New Teen Immunization Data: The Good and the Bad

Newly released immunization data for school-age teens shows Idaho made steady improvement in overall vaccination rates, but experienced a decline in the vaccine that protects against pertussis, commonly referred to as whooping cough. With children preparing to go back to school, parents are urged to make medical appointments to protect them before the school year begins.

The 2014 National Immunization Survey (NIS) data for adolescents and teens shows Idaho continues to make steady improvement in the Human Papillomavirus (HPV) cancer vaccine, along with a big increase in teens protected against meningococcal infection. However, the rate of protection against pertussis slightly declined, drawing concern from public health officials with Idaho’s low rate.

“During the last five years, the pertussis infection rate among Idaho teens has multiplied, along with an increasing number of cases each year,” says Dr. Christine Hahn, M.D., state medical director. “This is a threat to our communities, especially to babies who can contract severe illness from pertussis from their big brothers and sisters. If your children are not fully vaccinated, please make the effort to ensure they are safe before the start of school.”

Three vaccines are recommended for adolescents. Idaho requires Tdap and meningococcal vaccines for seventh grade school entry unless an exemption is received, and recommends the HPV cancer vaccine.  The 2014 NIS survey of teen vaccination rates for these three vaccines shows:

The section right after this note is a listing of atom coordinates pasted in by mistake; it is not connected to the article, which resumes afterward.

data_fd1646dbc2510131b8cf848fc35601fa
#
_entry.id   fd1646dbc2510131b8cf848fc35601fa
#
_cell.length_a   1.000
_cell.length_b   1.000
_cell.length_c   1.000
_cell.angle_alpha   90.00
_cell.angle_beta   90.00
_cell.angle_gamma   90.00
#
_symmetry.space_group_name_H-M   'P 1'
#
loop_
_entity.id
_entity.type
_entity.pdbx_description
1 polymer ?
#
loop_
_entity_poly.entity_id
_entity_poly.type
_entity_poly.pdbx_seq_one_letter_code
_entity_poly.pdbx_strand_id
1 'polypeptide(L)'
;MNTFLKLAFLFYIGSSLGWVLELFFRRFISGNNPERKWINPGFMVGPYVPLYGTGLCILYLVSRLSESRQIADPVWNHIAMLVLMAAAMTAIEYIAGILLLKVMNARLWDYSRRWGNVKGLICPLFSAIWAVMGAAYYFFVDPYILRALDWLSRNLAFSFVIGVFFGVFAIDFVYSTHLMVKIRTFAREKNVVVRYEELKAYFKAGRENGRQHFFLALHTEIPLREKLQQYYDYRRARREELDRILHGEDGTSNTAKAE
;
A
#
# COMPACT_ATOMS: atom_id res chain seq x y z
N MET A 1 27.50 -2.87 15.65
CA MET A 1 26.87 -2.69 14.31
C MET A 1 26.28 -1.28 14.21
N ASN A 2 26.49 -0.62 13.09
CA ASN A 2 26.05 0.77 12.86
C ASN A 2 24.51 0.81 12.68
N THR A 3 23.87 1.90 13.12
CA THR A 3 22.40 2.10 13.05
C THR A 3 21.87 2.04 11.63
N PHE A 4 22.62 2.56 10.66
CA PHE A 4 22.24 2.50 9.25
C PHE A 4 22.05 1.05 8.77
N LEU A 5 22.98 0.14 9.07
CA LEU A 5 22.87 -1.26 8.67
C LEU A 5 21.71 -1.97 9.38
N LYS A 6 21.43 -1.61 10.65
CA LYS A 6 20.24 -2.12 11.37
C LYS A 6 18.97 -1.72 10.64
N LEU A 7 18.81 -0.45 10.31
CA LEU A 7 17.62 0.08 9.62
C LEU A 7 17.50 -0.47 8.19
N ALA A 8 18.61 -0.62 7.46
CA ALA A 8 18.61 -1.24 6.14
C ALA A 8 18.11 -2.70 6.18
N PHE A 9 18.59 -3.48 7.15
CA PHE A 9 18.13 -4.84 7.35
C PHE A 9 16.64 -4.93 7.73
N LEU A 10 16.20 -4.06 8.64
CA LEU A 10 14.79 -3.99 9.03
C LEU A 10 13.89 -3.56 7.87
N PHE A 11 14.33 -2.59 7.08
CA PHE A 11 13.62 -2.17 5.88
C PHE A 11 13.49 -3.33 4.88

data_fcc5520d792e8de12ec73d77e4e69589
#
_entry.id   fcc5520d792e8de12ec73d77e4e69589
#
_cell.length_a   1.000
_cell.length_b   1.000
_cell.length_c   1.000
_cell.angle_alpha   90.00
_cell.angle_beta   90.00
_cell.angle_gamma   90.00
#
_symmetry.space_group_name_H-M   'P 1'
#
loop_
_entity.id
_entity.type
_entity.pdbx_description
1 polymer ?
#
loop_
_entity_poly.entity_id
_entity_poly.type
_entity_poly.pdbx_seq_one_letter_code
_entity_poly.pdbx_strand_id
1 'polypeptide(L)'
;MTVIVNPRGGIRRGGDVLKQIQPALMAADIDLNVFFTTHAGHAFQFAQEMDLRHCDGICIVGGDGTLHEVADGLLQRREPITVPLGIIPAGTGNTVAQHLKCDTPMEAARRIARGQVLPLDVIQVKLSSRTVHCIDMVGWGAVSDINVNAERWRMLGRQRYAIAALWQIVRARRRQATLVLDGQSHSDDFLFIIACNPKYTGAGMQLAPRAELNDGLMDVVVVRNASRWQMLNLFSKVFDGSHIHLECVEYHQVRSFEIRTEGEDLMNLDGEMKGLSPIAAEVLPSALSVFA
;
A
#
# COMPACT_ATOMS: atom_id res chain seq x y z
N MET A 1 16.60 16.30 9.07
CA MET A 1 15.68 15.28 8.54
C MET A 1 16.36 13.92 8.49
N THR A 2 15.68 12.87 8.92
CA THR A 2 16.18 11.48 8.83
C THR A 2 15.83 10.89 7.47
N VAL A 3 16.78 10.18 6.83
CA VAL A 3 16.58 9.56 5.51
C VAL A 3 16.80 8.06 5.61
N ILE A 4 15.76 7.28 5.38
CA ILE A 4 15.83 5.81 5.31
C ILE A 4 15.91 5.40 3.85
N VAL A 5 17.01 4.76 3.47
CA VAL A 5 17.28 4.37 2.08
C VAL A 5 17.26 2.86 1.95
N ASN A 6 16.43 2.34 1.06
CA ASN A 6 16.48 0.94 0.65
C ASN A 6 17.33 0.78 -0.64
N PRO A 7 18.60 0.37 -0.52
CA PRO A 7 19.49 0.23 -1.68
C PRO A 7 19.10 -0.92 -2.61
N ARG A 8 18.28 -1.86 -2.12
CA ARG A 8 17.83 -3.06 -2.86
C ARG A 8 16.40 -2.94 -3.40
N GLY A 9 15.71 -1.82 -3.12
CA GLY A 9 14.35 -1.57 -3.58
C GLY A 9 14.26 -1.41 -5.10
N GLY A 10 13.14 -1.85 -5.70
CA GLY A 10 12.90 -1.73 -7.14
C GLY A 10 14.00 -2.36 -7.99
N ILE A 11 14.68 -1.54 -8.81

The meningococcal vaccine protects children and young adults from meningitis, which can cause a severe and life-threatening inflammation of the linings of the brain and spinal cord. Two doses are recommended for adolescents, with the first at age 11 followed by a second at 16. Idaho’s rate for the first dose improved from 71 percent of teens to 78 percent during 2014, according to the NIS survey.

The HPV vaccine is one of the first vaccines developed to prevent cancer. It protects against the majority of the strains of human papillomavirus that can cause cervical, vaginal, anal and throat cancers. Adolescents develop the strongest immunity and protection if the first dose of the vaccine is given at age 11.

Idaho’s Tdap vaccine rates declined slightly in the NIS survey data, from 73 percent in 2013 to 70 percent in 2014. This vaccine protects against tetanus, diptheria, and pertussis. Disease data for pertussis cases reported in Idaho during the last five years shows an increasing trend. The incidence rate for pertussis among teens ages 13-17  has increased more than comparative rates of children and adults, clearly showing an increasing public health problem in this age group.  The pertussis incidence rate in 2010 was 12.1 infections per 100,000 children aged 13-17 years, quadrupling to 55 per 100,000 in 2014.


With this growing problem and the approaching school year, here are some helpful tips for parents:

  • Check your child’s immunization history with your primary care provider or the clinic that administers your child’s vaccines.
  • Get more information on the vaccines recommended for children and teens at
  • Schedule an immunization appointment now to beat the back-to-school rush.

Health officials also urge parents and providers to use office visits for sports physicals and minor injuries or illnesses to make sure children and adolescents are up to date on their vaccines.

If vaccine costs are a concern, almost all insurance programs cover the recommended vaccines. Parents also can ask their clinic or provider about the Vaccines for Children (VFC) program. The VFC program offers free or low cost shots to children 18 years old and younger who do not have medical insurance, are enrolled in Medicaid, are Native American or Alaska Native, or whose insurance doesn’t cover the cost of the vaccine. No children are denied vaccines because of the inability to pay for them.

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